Teachers and school personnel have the most contact with students in school and are in the best position to notice when a child is having asthma symptoms. Presentation should focus on triggers, exercise-induced asthma, medication, how to manage worsening asthma and how to use asthma inhalers.
Things to Consider:
- Discuss with principal the best time to offer an in-service that allows for adequate time to provide a complete presentation (recommend 20 minutes).
- Offer in-service during staff meetings, Lunch & Learns, PD days or as an after school workshop.
- Lunch & Learns are effective. They offer more time and are attended by teachers with an interest in asthma management.
- Provide food/snacks as an incentive at Lunch & Learns.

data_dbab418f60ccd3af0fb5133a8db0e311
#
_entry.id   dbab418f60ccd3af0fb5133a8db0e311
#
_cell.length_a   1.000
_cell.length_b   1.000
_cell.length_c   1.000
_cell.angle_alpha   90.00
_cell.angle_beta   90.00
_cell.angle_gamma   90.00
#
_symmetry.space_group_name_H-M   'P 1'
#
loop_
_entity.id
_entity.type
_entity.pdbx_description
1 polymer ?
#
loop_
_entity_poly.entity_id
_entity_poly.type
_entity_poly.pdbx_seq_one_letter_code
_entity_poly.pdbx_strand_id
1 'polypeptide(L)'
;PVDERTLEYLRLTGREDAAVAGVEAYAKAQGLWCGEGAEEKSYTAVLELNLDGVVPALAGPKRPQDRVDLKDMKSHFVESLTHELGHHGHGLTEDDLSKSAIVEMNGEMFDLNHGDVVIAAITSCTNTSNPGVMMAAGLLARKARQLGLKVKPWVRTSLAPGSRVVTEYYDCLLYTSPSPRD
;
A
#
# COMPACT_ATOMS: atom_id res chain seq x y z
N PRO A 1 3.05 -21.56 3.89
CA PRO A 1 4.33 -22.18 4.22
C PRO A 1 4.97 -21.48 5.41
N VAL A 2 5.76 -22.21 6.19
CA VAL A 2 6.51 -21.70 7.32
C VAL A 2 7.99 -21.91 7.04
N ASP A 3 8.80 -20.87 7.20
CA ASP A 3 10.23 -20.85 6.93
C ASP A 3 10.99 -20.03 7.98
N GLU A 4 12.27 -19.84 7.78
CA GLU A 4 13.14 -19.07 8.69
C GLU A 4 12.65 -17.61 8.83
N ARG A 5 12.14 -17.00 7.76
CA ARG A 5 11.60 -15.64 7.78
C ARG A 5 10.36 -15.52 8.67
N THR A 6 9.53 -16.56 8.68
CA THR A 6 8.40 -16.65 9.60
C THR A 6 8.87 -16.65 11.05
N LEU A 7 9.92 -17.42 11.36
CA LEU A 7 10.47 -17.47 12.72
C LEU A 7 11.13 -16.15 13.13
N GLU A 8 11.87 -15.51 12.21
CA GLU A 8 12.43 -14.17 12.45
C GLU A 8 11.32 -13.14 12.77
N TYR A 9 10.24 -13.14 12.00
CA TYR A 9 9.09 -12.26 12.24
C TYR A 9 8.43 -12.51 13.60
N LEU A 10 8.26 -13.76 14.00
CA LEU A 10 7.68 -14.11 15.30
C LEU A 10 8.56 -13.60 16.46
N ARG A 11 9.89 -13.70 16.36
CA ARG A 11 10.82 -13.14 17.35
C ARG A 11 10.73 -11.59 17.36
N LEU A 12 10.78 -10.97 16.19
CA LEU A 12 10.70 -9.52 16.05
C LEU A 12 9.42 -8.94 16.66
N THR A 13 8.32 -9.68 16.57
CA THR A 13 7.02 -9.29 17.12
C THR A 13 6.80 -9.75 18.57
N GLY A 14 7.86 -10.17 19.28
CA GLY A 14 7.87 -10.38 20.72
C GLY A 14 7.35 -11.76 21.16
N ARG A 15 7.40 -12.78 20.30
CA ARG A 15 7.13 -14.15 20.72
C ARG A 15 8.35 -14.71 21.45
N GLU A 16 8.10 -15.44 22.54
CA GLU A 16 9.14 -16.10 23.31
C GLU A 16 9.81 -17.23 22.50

- Suggest being first on the agenda. Teachers are less attentive if the presentation is held at the end of the staff meeting.
- Be familiar with school board protocol regarding asthma and medication usage. Be aware of school's protocol for managing asthma.
- Show airway models and demonstrate asthma devices. Teachers enjoy visual demonstrations. Obtain placebo inhalers and airway models from pharmaceutical representatives.
- Allow time for questions.
- Keep presentation and resources up to date, including asthma statistics.
- Organize teacher resource package using Ontario Lung Association, Ophea and Asthma Society materials to support activities.
- School Staff Presentation
- Ophea Resources
- CAFS Resource Kit
- Contacts for Pharmaceutical Companies
- GSK 1-800-387-7374
- Astra-Zeneca 1-800-668-6000
Identify Asthma "Champion"
Elicit a staff person or parent to volunteer as an asthma champion. Their responsibility might include sharing and updating asthma resources, planning activities, contacting the Public Health Nurse and/or community partners.
Things to Consider:
- Invite volunteer to meetings that are held with principal.
- Often individuals affected by asthma are more dedicated and interested.
- Role description of Asthma Champion in CAFS Resource Kit